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Economic liberalization is a very broad term that usually refers to fewer government regulations and restrictions in the economy

in exchange for greater participation of private entities; the doctrine is associated with classical liberalism. The arguments for economic liberalization include greater efficiency and effectiveness that would translate to a "bigger pie" for everybody. Thus,liberalisation in short refers to "the removal of controls", to encourage economic development.[1]. Most first world countries, in order to remain globally competitive, have pursued the path of economic liberalization: partial or full privatisation of government institutions and assets, greater labour-market flexibility, lower tax rates for businesses, less restriction on both domestic and foreign capital, open markets, etc. British Prime Minister Tony Blair wrote that: "Success will go to those companies and countries which are swift to adapt, slow to complain, open and willing to change. The task of modern governments is to ensure that our countries can rise to this challenge."[2] In developing countries, economic liberalization refers more to liberalization or further "opening up" of their respective economies to foreign capital and investments. Three of the fastest growing developing economies today; Brazil, China and India, have achieved rapid economic growth in the past several years or decades after they have "liberalized" their economies to foreign capital.[3] Many countries nowadays, particularly those in the third world, arguably have no choice but to also "liberalize" their economies in order to remain competitive in attracting and retaining both their domestic and foreign investments. In the Philippines for example, the contentious proposals for Charter Change include amending the economically restrictive provisions of their 1987 constitution.[4] The total opposite of a liberalized economy would be North Korea's economy with their closed and "self-sufficient" economic system. North Korea receives hundreds of millions of dollars worth of aid from other countries in exchange for peace and restrictions in their nuclear programme. Another example would be oil rich countries such as Saudi Arabia and United Arab Emirates, which see no need to further open up their economies to foreign capital and investments since their oil reserves already provide them with huge export earnings.

Contents
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1 Liberalisation of services in the developing world o 1.1 Potential benefits of trade liberalisation o 1.2 Potential risks of trade liberalisation 2 Historical examples 3 See also 4 References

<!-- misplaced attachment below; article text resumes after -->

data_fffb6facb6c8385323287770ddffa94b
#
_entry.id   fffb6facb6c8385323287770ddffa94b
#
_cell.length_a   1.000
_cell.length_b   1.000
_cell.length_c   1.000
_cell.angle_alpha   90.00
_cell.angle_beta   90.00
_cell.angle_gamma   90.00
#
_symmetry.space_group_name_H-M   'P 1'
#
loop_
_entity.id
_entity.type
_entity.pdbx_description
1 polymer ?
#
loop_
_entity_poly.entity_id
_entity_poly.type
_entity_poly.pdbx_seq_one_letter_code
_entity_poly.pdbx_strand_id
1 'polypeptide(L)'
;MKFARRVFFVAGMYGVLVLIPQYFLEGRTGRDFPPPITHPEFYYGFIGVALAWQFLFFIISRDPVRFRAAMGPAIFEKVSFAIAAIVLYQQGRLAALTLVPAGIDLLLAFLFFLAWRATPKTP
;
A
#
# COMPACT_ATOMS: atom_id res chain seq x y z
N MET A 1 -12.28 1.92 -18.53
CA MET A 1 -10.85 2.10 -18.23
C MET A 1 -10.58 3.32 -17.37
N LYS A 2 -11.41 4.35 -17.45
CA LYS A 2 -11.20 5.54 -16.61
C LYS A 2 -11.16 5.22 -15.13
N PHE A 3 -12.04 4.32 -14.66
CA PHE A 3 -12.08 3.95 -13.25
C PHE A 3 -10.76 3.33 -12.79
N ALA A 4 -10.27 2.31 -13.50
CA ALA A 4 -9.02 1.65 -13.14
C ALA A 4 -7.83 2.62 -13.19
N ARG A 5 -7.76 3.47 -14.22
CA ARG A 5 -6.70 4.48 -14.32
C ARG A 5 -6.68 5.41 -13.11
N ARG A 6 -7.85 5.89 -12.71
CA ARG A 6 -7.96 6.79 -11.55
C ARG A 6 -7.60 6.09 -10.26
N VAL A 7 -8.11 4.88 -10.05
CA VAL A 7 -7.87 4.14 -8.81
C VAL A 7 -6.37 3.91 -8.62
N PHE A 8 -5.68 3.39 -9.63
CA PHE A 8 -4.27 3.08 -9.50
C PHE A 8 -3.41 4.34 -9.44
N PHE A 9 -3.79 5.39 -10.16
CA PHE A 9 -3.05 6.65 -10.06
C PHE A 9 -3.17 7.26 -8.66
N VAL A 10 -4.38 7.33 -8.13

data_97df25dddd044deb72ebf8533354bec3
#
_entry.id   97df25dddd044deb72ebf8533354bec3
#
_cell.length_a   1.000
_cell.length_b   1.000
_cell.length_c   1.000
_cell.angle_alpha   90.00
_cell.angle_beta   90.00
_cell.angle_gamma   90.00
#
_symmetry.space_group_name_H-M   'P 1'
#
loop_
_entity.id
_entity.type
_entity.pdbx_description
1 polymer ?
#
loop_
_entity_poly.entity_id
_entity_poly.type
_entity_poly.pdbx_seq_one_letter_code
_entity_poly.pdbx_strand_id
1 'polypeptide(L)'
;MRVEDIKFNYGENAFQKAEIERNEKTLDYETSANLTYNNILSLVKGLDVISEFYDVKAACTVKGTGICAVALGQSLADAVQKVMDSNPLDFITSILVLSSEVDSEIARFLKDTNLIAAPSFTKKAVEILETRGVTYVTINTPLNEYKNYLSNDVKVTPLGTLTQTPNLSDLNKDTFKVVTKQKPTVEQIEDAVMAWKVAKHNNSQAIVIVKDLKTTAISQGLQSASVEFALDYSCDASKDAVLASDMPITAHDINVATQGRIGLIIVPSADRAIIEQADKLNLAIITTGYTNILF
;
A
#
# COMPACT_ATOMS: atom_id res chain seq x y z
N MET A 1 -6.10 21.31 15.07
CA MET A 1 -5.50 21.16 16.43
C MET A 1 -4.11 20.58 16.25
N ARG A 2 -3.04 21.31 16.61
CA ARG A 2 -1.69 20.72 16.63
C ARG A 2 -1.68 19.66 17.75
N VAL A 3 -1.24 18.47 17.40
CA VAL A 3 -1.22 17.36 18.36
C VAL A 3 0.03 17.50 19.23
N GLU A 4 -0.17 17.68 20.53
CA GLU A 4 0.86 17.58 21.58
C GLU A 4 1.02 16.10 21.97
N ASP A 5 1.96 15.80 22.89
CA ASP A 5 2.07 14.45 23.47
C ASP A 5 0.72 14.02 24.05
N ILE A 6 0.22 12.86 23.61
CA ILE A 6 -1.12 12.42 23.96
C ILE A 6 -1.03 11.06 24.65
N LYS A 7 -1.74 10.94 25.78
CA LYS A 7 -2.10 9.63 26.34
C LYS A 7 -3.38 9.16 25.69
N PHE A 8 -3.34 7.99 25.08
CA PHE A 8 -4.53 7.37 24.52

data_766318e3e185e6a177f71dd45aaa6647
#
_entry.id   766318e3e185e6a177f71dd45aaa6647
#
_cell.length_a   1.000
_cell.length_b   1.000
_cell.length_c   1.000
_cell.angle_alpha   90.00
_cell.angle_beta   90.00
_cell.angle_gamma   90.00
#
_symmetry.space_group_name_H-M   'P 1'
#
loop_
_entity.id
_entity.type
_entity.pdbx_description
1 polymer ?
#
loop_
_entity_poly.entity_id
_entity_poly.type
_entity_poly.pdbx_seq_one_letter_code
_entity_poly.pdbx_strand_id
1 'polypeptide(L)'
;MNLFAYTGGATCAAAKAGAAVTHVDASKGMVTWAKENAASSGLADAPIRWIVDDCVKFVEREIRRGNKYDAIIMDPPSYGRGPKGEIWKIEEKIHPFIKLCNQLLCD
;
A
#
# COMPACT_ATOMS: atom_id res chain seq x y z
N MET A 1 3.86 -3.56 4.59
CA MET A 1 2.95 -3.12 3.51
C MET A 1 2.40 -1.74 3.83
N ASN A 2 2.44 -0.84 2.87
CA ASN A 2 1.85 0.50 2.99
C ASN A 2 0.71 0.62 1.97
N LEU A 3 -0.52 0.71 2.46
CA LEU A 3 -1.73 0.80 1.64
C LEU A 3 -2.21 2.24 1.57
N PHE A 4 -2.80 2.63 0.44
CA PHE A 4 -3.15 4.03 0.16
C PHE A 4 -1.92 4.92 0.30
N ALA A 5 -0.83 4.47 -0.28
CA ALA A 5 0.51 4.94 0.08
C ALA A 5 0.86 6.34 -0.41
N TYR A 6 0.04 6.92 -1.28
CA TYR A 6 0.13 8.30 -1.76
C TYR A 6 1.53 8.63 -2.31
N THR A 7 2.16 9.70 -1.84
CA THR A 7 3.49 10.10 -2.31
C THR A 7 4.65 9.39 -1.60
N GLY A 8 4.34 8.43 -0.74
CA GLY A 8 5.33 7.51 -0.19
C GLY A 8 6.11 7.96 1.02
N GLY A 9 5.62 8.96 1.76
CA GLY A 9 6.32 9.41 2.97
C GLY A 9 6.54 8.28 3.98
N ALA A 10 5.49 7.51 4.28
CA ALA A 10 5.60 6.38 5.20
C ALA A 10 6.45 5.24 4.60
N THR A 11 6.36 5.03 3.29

[edit] Liberalisation of services in the developing world


[edit] Potential benefits of trade liberalisation
The service sector is probably the most liberalised of the sectors. Liberalisation offers the opportunity for the sector to compete internationally, contributing to GDP growth and generating foreign exchange. As such, service exports are an important part of many developing countries' growth strategies. India's IT services have become globally competitive as many companies have outsourced certain administrative functions to countries where costs are lower. Furthermore, if service providers in some developing economies are not competitive enough to succeed on world markets, overseas companies will be attracted to invest, bringing with them international best practices and better skills and technologies.[5] The entry of foreign service providers is not necessarily a negative development and can lead to better services for domestic consumers, improve the performance and competitiveness of domestic service providers, as well as simply attract FDI/foreign capital into the country. In fact, some research suggest a 50% cut in service trade barriers over a five- to 10-year period would create global gains in economic welfare of around $250 billion per annum.[5]

[edit] Potential risks of trade liberalisation


Yet, trade liberalisation also carries substantial risks that necessitate careful economic management through appropriate regulation by governments. Some argue foreign providers crowd out domestic providers and instead of leading to investment and the transfer of skills, it allow foreign providers and shareholders to capture the profits for themselves, taking the money out of the country.[5] Thus, it is often argued that protection is needed to allow domestic companies the chance to develop before they are exposed to international competition. Other potential risks resulting from liberalisation, include[5]:

Risks of financial sector instability resulting from global contagion Risk of brain drain Risk of environmental degradation

However, researchers at thinks tanks such as the Overseas Development Institute argue the risks are outweighed by the benefits and that what is needed is careful regulation.[5] For instance, there is a risk that private providers will skim off the most profitable clients and cease to serve certain unprofitable groups of consumers or geographical areas. Yet such concerns could be addressed through regulation and by a universal service obligations in contracts, or in the licensing, to prevent such a situation from occurring. Of course, this bears the risk that this barrier to entry will dissuade international competitors from entering the market (see Deregulation). Examples of such an approach include South Africa's Financial Sector Charter or Indian nurses who promoted the nursing profession within India itself, which has resulted in a rapid growth in demand for nursing education and a related supply response.[5]